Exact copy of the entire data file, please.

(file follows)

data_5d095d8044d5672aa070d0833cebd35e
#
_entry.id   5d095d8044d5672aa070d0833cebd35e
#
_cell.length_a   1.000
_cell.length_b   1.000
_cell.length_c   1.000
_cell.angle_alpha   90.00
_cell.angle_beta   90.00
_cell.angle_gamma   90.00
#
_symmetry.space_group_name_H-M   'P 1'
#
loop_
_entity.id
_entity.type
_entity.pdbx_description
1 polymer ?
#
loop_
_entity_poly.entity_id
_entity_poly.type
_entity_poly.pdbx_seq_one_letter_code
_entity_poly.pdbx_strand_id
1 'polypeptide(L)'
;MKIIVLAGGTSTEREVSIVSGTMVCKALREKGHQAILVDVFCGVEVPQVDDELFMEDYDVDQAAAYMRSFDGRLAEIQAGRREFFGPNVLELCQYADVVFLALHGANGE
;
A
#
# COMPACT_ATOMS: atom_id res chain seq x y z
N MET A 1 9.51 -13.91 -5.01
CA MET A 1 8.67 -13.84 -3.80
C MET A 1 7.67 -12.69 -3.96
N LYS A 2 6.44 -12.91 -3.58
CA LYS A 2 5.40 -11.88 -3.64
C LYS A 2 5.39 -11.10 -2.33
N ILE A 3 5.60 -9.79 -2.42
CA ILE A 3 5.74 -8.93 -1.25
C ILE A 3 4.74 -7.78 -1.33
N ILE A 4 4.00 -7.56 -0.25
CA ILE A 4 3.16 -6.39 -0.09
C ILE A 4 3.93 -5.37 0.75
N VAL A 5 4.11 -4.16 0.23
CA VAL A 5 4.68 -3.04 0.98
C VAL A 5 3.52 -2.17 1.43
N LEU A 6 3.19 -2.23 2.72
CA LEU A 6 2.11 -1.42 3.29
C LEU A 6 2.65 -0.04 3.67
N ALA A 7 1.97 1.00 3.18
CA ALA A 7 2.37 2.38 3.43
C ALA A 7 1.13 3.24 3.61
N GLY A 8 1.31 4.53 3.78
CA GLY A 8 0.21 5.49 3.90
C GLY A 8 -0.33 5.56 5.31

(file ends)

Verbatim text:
data_5d095d8044d5672aa070d0833cebd35e
#
_entry.id   5d095d8044d5672aa070d0833cebd35e
#
_cell.length_a   1.000
_cell.length_b   1.000
_cell.length_c   1.000
_cell.angle_alpha   90.00
_cell.angle_beta   90.00
_cell.angle_gamma   90.00
#
_symmetry.space_group_name_H-M   'P 1'
#
loop_
_entity.id
_entity.type
_entity.pdbx_description
1 polymer ?
#
loop_
_entity_poly.entity_id
_entity_poly.type
_entity_poly.pdbx_seq_one_letter_code
_entity_poly.pdbx_strand_id
1 'polypeptide(L)'
;MKIIVLAGGTSTEREVSIVSGTMVCKALREKGHQAILVDVFCGVEVPQVDDELFMEDYDVDQAAAYMRSFDGRLAEIQAGRREFFGPNVLELCQYADVVFLALHGANGE
;
A
#
# COMPACT_ATOMS: atom_id res chain seq x y z
N MET A 1 9.51 -13.91 -5.01
CA MET A 1 8.67 -13.84 -3.80
C MET A 1 7.67 -12.69 -3.96
N LYS A 2 6.44 -12.91 -3.58
CA LYS A 2 5.40 -11.88 -3.64
C LYS A 2 5.39 -11.10 -2.33
N ILE A 3 5.60 -9.79 -2.42
CA ILE A 3 5.74 -8.93 -1.25
C ILE A 3 4.74 -7.78 -1.33
N ILE A 4 4.00 -7.56 -0.25
CA ILE A 4 3.16 -6.39 -0.09
C ILE A 4 3.93 -5.37 0.75
N VAL A 5 4.11 -4.16 0.23
CA VAL A 5 4.68 -3.04 0.98
C VAL A 5 3.52 -2.17 1.43
N LEU A 6 3.19 -2.23 2.72
CA LEU A 6 2.11 -1.42 3.29
C LEU A 6 2.65 -0.04 3.67
N ALA A 7 1.97 1.00 3.18
CA ALA A 7 2.37 2.38 3.43
C ALA A 7 1.13 3.24 3.61
N GLY A 8 1.31 4.53 3.78
CA GLY A 8 0.21 5.49 3.90
C GLY A 8 -0.33 5.56 5.31